The respondent has the power under s 58 of the Income Tax Act [Cap 23:06] to appoint an agent for the collection of tax due by a person. The applicant accepts that this power has been bestowed on the respondent by the legislature to enable the respondent to comply with his obligations under the Act.
It cannot be argued by the applicant that the exercise by the respondent of his powers under the empowering legislation is improper where monies are admitted to be due and owing. It seems to me that this court can only be enjoined by a litigant to bar the respondent from exercising those powers on the basis that the respondent is acting improperly or that there exists some irregularity in the manner in which the powers are being exercised, or that the sums sought to be collected from the exercise are not in fact owed to the fiscus. In casu, there is no allegation that the respondent is improperly seeking to appoint an agent. There is also no suggestion that withholding tax is not due. What the applicant seeks to rely on is a payment made to a party, not then appointed as agent for the respondent, and which payment did not sound in United States dollars when it was apparently credited to an account of ZIMRA. The United States dollar payment remained in the account of the Reserve Bank of Zimbabwe.
The applicant’s case is premised on a set-off which is disputed by the respondent. In terms of s 58 of the Act, the respondent is empowered to appoint any person, including a bank as his agent for the purpose of collecting withholding tax. The payment by the applicant in 2007 to 2008 of the foreign currency now the reason of this dispute was made to the Reserve Bank of Zimbabwe which only made payment to the respondent in local currency. The respondent did not have a foreign currency account with the Reserve Bank. In seeking to deny receipt of the monies in question during the relevant period the respondent has stated that the Reserve Bank was not its agent in terms of the Act for the due collection of tax. The applicant does not dispute this. Rather, the position taken by the applicant is that as both the Reserve Bank and ZIMRA fall under the umbrella of the fiscus and that the payment made by the applicant should be recognized as having been received by the State. The argument advanced by the applicant is that as long as it can be shown that the government benefited from the payment, then the set-off should be implemented in favour of the applicant.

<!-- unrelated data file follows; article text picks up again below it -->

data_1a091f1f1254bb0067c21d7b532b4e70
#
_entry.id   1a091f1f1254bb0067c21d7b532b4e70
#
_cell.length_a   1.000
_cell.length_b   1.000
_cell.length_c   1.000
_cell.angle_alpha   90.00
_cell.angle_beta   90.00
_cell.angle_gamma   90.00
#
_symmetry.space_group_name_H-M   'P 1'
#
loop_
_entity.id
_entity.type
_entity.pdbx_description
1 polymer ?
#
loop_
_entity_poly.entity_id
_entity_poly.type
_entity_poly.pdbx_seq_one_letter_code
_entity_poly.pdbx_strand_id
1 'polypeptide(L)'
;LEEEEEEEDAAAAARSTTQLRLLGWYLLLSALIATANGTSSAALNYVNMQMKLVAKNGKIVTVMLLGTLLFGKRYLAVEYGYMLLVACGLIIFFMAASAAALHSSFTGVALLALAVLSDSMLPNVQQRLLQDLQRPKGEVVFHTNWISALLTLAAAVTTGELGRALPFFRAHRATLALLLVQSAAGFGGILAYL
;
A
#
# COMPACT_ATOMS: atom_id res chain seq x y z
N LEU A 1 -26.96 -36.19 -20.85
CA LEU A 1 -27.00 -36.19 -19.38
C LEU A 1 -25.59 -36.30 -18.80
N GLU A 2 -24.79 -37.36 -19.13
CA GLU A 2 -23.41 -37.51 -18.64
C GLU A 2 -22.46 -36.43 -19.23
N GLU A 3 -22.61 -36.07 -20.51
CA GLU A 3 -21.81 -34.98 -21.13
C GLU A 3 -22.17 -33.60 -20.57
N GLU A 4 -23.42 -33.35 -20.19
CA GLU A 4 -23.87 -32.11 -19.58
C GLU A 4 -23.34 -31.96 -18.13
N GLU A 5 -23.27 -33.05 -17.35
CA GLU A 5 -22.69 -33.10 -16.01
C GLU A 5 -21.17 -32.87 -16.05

In 2007 the tax due from the applicant was in local currency, this much is admitted. The applicant however chose, in a transaction agreed between itself and the Reserve Bank to pay an amount to the latter in foreign currency and the ZIMRA was then credited with an amount in local currency. The applicant has not taken this court into its confidence as to the circumstances under which the payment to the Reserve Bank was made. It cannot however state that it was paying its tax under the arrangement with RBZ.